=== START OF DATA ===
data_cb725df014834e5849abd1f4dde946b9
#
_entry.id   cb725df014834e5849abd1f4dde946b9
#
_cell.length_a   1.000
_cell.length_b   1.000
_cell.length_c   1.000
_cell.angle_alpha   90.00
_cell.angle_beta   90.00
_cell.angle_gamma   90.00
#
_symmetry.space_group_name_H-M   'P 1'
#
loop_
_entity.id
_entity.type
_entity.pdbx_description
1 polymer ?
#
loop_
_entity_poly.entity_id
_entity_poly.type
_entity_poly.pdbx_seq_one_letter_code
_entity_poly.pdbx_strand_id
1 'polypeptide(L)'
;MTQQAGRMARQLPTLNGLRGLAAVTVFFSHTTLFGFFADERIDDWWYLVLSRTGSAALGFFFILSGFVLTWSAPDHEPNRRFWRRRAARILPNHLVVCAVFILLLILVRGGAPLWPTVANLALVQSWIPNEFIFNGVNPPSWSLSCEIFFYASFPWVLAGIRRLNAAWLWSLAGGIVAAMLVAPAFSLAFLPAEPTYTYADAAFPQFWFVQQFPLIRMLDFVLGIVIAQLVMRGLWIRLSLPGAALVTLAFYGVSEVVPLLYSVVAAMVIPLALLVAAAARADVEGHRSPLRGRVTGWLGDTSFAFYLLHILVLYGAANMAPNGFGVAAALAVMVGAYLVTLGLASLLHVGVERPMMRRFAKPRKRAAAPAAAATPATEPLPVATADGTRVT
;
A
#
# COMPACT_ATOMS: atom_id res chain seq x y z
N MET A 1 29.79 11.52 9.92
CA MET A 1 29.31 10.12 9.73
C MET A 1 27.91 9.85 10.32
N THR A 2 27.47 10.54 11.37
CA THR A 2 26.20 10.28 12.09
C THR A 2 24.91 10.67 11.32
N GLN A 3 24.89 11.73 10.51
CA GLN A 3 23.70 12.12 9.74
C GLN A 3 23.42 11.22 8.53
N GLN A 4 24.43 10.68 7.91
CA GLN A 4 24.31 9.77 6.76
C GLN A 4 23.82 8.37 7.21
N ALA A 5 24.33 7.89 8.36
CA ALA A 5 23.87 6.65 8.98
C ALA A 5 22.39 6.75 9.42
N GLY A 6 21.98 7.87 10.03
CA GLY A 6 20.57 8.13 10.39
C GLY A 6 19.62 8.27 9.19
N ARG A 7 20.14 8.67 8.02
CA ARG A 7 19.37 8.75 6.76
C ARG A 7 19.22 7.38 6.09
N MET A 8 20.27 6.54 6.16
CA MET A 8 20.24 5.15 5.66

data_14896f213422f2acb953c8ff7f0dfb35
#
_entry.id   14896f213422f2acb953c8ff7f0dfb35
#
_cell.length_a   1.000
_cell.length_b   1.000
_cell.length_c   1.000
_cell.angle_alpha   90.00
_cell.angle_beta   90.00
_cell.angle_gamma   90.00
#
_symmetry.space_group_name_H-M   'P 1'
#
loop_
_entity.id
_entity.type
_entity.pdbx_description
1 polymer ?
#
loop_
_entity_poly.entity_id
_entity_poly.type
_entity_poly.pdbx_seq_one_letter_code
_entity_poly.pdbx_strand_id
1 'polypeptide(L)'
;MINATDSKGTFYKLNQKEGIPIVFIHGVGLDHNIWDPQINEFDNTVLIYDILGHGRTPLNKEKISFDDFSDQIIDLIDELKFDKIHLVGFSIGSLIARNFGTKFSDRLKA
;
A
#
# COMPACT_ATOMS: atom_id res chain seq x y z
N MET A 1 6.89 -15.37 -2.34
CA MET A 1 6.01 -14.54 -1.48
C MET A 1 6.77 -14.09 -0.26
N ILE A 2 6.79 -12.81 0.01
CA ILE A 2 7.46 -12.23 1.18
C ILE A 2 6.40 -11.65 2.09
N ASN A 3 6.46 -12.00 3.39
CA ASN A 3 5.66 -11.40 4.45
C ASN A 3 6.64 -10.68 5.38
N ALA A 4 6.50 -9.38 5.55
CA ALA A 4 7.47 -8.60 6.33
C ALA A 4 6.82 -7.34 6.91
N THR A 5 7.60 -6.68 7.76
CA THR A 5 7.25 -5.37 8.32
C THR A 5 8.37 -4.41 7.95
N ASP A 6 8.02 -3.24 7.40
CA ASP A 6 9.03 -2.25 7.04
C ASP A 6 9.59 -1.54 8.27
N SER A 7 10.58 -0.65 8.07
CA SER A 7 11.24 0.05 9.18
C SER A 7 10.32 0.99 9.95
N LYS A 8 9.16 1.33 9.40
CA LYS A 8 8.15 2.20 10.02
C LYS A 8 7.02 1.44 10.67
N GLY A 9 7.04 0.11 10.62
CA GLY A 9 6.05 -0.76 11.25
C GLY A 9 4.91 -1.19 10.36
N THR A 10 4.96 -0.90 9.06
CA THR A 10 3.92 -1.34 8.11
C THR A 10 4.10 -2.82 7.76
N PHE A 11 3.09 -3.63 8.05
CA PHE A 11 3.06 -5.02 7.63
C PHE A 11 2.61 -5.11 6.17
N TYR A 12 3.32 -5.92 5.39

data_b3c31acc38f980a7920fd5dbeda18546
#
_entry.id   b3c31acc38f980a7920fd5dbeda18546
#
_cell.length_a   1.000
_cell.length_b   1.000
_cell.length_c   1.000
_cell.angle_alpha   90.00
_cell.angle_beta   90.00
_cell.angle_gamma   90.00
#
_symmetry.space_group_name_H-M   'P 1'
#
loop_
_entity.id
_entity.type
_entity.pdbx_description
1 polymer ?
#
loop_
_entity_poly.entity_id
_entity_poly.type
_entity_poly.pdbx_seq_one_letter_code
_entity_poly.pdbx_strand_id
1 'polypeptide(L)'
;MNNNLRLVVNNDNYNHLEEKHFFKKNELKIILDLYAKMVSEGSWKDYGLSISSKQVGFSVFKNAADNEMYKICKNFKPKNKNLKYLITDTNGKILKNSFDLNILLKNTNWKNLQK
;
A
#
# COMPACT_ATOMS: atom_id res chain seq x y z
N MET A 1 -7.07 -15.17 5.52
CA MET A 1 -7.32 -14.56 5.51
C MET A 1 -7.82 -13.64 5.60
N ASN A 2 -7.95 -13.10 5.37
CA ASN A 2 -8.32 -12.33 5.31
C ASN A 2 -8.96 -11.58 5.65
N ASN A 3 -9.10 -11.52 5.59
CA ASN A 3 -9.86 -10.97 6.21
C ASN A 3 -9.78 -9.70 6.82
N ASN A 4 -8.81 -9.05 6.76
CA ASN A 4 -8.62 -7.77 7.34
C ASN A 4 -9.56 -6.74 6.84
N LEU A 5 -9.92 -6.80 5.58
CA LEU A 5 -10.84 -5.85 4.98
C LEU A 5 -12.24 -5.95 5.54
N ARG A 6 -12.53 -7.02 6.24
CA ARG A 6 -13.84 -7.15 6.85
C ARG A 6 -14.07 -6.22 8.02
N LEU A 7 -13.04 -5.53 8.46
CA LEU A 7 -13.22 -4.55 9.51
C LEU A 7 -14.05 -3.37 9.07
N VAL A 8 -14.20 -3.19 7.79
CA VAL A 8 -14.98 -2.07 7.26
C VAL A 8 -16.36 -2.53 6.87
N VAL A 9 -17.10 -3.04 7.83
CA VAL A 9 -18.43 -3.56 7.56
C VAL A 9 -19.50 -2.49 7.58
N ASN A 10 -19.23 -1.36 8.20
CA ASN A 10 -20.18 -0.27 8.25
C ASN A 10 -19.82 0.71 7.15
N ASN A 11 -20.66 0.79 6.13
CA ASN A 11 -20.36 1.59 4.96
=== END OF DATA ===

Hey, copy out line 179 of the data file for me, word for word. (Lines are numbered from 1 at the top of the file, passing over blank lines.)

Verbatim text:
CA ASN A 11 -20.36 1.59 4.96